Create a unique login address for your site admin

Most CMS login pages have a URL that looks like: www.CMSname/login where you can enter your username and password to access your site admin area. Imagine is as the front entrance to a building with individual offices, and each office has its own set of keys. For a hacker to access a website in the building the obvious starting point is through the main door, which they know about as it is the same for everyone. From here they will try to bypass the security measures to get in. A unique login address means that, rather than using the same access point as everyone else, you can have a new one created just for your website – as if you have your own door somewhere else that only you know about. If a hacker can’t find your unique access point (or door) then they don’t have a starting point for attempting a breach.

Cost: This varies from system to system

Have a secure URL

HTTPS (Hyper Text Transfer Protocol Secure) is simply a secure version of http. Originally they were mainly for online payment transactions and email or for sensitive transactions in corporate information systems. These days, HTTPS has become more widely used for protecting page authenticity on all types of websites, securing accounts, and keeping user communications, identity and web browsing private.

Changing your web address to the secure HTTPS version involves adding an SSL 2048-bit key certificate on your site. As each page has its own unique URL, you can choose which you want to convert to HTTPS.

Note: It is important if you switch to a secure URL that it is done correctly for the search engine indexing so as not to impact on your page rankings.

Cost: Certification has a renewable annual charge of $69.00 per year

Install Two Factor Authentication to your website

Two Factor Authentication, or 2FA, is one of the best ways to secure your website because it adds an extra layer of security to logins and passwords, greatly reducing the potential success rate of brute force attacks. The 2FA tool is simply added to your existing login account on your website. When you login, as well as having to know your username and password you will also be required to enter a randomly generated single-use code, which is sent to you by text or email when triggered at the time of login.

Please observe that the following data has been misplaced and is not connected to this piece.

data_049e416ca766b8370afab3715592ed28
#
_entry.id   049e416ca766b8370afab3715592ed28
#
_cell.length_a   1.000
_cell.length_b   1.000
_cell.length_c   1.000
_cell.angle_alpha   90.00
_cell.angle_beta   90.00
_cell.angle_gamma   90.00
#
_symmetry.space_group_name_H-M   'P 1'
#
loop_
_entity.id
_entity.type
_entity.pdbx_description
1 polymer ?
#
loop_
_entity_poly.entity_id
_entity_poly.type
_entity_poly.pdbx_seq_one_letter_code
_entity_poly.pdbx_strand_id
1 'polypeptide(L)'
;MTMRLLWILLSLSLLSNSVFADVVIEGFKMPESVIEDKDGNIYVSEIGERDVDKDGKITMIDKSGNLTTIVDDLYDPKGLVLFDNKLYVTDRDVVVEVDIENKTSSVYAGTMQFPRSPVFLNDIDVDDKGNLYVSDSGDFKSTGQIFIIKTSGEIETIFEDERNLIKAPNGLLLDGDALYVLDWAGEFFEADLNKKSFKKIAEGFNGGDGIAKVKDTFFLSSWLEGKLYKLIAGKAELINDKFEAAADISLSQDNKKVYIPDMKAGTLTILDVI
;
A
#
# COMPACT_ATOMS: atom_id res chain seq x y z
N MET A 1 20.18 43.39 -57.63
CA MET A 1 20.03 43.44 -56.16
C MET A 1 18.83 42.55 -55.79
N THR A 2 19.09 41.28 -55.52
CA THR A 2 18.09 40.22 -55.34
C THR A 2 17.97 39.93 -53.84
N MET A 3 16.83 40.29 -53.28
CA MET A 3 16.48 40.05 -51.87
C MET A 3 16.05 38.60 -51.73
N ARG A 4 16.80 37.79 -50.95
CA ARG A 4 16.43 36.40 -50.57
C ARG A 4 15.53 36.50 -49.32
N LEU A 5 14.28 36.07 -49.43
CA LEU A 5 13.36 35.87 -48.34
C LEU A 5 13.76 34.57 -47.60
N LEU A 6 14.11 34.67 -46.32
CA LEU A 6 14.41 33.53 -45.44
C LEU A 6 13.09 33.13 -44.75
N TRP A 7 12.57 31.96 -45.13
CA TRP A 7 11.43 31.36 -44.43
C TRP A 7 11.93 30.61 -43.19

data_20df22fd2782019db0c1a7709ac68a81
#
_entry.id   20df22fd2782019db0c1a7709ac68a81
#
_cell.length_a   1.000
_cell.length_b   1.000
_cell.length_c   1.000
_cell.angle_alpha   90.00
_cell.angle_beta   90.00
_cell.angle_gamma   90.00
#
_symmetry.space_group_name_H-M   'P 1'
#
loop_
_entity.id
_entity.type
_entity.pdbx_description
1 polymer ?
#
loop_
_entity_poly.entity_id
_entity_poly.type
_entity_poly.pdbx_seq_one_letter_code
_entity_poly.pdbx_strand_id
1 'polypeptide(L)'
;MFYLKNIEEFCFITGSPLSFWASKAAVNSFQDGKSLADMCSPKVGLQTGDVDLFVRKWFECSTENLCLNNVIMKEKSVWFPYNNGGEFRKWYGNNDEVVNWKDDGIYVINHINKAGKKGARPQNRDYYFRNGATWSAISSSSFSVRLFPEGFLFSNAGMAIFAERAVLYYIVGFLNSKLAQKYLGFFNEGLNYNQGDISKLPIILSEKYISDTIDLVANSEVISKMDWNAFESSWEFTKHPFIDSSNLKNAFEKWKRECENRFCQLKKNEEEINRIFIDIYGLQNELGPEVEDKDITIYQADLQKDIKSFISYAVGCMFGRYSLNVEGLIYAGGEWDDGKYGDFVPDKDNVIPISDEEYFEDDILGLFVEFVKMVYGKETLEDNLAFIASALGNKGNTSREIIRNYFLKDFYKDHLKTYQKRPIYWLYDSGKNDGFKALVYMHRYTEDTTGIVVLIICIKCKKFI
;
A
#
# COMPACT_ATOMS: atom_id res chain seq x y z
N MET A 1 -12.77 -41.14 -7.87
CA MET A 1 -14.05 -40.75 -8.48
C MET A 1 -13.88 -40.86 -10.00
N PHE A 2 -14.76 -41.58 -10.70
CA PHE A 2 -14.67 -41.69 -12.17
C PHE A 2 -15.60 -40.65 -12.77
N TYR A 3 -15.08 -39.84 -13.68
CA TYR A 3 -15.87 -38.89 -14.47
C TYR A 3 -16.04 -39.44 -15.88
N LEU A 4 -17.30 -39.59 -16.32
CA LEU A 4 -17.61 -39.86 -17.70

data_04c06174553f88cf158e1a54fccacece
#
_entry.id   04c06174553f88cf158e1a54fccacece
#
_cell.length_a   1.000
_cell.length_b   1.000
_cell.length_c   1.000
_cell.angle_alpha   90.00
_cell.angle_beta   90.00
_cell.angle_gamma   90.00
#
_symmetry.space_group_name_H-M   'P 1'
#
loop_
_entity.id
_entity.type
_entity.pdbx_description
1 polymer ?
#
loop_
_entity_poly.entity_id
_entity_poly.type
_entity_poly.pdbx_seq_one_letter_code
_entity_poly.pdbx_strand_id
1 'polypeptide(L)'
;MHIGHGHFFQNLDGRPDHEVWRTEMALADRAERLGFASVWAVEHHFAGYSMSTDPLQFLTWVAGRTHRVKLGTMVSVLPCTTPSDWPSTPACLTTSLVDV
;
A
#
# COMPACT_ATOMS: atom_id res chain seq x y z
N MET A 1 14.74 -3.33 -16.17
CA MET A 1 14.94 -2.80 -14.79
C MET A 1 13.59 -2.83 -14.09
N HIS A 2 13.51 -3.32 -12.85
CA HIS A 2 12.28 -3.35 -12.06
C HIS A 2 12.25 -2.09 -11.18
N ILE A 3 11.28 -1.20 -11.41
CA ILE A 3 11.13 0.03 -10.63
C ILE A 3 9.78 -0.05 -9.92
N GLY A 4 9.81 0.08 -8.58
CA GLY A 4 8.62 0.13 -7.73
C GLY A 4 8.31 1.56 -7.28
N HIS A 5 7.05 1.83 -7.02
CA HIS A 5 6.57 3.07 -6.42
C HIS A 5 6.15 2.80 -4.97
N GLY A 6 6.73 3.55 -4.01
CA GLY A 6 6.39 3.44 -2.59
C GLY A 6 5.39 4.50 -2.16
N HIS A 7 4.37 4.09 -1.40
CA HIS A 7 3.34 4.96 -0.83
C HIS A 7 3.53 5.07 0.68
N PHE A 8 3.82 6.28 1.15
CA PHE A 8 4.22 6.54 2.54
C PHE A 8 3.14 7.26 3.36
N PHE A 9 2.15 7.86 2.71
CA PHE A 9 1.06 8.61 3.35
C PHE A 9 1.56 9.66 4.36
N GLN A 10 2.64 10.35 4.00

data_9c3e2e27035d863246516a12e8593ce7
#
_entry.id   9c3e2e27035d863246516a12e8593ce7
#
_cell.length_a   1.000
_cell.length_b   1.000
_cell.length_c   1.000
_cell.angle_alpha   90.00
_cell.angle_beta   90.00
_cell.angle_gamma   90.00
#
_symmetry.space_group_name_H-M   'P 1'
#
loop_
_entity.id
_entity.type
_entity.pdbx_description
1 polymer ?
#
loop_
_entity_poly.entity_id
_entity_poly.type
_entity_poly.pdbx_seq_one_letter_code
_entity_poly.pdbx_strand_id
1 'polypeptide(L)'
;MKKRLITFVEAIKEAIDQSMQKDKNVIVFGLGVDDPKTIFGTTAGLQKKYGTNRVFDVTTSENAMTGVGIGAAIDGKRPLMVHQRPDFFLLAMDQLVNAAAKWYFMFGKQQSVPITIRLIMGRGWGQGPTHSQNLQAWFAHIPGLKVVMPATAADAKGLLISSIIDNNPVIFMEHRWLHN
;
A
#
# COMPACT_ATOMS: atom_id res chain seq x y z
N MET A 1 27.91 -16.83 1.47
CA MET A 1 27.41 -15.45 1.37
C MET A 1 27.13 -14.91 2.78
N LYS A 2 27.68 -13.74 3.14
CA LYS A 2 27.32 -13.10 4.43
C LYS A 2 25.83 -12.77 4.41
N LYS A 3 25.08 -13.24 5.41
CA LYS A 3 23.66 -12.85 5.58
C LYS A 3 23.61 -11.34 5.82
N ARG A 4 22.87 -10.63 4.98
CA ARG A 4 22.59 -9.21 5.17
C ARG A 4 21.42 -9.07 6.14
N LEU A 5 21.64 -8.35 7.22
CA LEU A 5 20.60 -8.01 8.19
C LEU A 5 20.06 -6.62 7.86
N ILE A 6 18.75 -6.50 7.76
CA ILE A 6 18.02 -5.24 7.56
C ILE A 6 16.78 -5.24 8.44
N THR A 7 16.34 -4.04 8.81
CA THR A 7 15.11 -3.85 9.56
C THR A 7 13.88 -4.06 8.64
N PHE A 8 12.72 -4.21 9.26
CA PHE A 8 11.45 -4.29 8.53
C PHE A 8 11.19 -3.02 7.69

The Two-Factor Authentication process, makes it even harder for criminals to access your website as they would need to have access to your phone or email to retrieve the additional pass code. Some sites like Google have made it free to add 2FA to your Google, however, having the extra hassle of entering another pass code sent by text every time you want to check your Gmail, Google+ or Adwords or Google Analytics can become annoying if you do this several times a day.

Cost: if you want to add this to your website login, the price will vary depending on which content management system (CMS) you use. For a WordPress website, the price is approx. $138.00 per year.

Web Tonic offers full technical support to facilitate any of these additional security measures for your website. Contact us for pricing or to discuss which options might be suitable for you.

Enquire here about adding an extra layer of security to your website